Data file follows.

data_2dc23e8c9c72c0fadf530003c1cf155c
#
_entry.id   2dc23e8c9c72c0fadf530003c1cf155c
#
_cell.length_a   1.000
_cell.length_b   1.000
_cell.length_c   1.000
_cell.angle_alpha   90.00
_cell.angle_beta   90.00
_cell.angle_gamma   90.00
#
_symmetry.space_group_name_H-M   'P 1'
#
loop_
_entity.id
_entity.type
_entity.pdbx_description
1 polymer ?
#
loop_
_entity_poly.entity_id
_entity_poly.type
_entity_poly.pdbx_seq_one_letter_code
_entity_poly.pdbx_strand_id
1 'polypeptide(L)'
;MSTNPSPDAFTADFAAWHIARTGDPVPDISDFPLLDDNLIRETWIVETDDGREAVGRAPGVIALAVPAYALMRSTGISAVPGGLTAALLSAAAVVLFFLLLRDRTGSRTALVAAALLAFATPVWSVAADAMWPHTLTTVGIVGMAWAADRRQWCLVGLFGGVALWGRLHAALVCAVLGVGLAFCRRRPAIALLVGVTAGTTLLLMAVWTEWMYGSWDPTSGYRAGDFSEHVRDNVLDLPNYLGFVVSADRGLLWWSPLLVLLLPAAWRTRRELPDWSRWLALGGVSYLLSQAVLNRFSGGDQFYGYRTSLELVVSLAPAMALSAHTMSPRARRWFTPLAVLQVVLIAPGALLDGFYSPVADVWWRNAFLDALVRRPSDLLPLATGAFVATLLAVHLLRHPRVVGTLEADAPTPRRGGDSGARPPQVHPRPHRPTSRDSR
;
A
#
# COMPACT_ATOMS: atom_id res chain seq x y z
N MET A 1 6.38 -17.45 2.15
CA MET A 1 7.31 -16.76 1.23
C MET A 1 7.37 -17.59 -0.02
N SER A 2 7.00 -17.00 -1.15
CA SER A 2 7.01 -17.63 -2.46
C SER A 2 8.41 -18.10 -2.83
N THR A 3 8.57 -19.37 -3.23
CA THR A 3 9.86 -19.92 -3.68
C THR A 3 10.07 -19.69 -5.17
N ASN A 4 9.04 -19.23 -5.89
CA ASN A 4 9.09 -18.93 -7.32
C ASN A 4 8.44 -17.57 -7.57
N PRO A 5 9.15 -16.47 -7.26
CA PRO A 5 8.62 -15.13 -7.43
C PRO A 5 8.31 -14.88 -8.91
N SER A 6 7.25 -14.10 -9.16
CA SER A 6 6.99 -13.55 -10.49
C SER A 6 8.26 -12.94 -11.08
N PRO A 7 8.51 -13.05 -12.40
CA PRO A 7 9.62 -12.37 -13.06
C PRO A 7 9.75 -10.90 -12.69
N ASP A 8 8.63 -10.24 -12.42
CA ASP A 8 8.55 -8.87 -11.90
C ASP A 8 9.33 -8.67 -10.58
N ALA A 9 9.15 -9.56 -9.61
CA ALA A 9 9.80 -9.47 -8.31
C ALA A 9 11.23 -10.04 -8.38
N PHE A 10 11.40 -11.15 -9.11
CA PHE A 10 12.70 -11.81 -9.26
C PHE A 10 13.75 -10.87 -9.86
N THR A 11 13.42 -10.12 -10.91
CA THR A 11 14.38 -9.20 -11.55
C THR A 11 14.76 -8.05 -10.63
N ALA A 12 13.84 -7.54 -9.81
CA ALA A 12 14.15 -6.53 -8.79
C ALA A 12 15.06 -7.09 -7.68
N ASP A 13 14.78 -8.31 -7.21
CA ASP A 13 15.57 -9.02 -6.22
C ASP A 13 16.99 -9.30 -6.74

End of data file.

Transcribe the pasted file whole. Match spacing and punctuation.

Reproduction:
data_2dc23e8c9c72c0fadf530003c1cf155c
#
_entry.id   2dc23e8c9c72c0fadf530003c1cf155c
#
_cell.length_a   1.000
_cell.length_b   1.000
_cell.length_c   1.000
_cell.angle_alpha   90.00
_cell.angle_beta   90.00
_cell.angle_gamma   90.00
#
_symmetry.space_group_name_H-M   'P 1'
#
loop_
_entity.id
_entity.type
_entity.pdbx_description
1 polymer ?
#
loop_
_entity_poly.entity_id
_entity_poly.type
_entity_poly.pdbx_seq_one_letter_code
_entity_poly.pdbx_strand_id
1 'polypeptide(L)'
;MSTNPSPDAFTADFAAWHIARTGDPVPDISDFPLLDDNLIRETWIVETDDGREAVGRAPGVIALAVPAYALMRSTGISAVPGGLTAALLSAAAVVLFFLLLRDRTGSRTALVAAALLAFATPVWSVAADAMWPHTLTTVGIVGMAWAADRRQWCLVGLFGGVALWGRLHAALVCAVLGVGLAFCRRRPAIALLVGVTAGTTLLLMAVWTEWMYGSWDPTSGYRAGDFSEHVRDNVLDLPNYLGFVVSADRGLLWWSPLLVLLLPAAWRTRRELPDWSRWLALGGVSYLLSQAVLNRFSGGDQFYGYRTSLELVVSLAPAMALSAHTMSPRARRWFTPLAVLQVVLIAPGALLDGFYSPVADVWWRNAFLDALVRRPSDLLPLATGAFVATLLAVHLLRHPRVVGTLEADAPTPRRGGDSGARPPQVHPRPHRPTSRDSR
;
A
#
# COMPACT_ATOMS: atom_id res chain seq x y z
N MET A 1 6.38 -17.45 2.15
CA MET A 1 7.31 -16.76 1.23
C MET A 1 7.37 -17.59 -0.02
N SER A 2 7.00 -17.00 -1.15
CA SER A 2 7.01 -17.63 -2.46
C SER A 2 8.41 -18.10 -2.83
N THR A 3 8.57 -19.37 -3.23
CA THR A 3 9.86 -19.92 -3.68
C THR A 3 10.07 -19.69 -5.17
N ASN A 4 9.04 -19.23 -5.89
CA ASN A 4 9.09 -18.93 -7.32
C ASN A 4 8.44 -17.57 -7.57
N PRO A 5 9.15 -16.47 -7.26
CA PRO A 5 8.62 -15.13 -7.43
C PRO A 5 8.31 -14.88 -8.91
N SER A 6 7.25 -14.10 -9.16
CA SER A 6 6.99 -13.55 -10.49
C SER A 6 8.26 -12.94 -11.08
N PRO A 7 8.51 -13.05 -12.40
CA PRO A 7 9.62 -12.37 -13.06
C PRO A 7 9.75 -10.90 -12.69
N ASP A 8 8.63 -10.24 -12.42
CA ASP A 8 8.55 -8.87 -11.90
C ASP A 8 9.33 -8.67 -10.58
N ALA A 9 9.15 -9.56 -9.61
CA ALA A 9 9.80 -9.47 -8.31
C ALA A 9 11.23 -10.04 -8.38
N PHE A 10 11.40 -11.15 -9.11
CA PHE A 10 12.70 -11.81 -9.26
C PHE A 10 13.75 -10.87 -9.86
N THR A 11 13.42 -10.12 -10.91
CA THR A 11 14.38 -9.20 -11.55
C THR A 11 14.76 -8.05 -10.63
N ALA A 12 13.84 -7.54 -9.81
CA ALA A 12 14.15 -6.53 -8.79
C ALA A 12 15.06 -7.09 -7.68
N ASP A 13 14.78 -8.31 -7.21
CA ASP A 13 15.57 -9.02 -6.22
C ASP A 13 16.99 -9.30 -6.74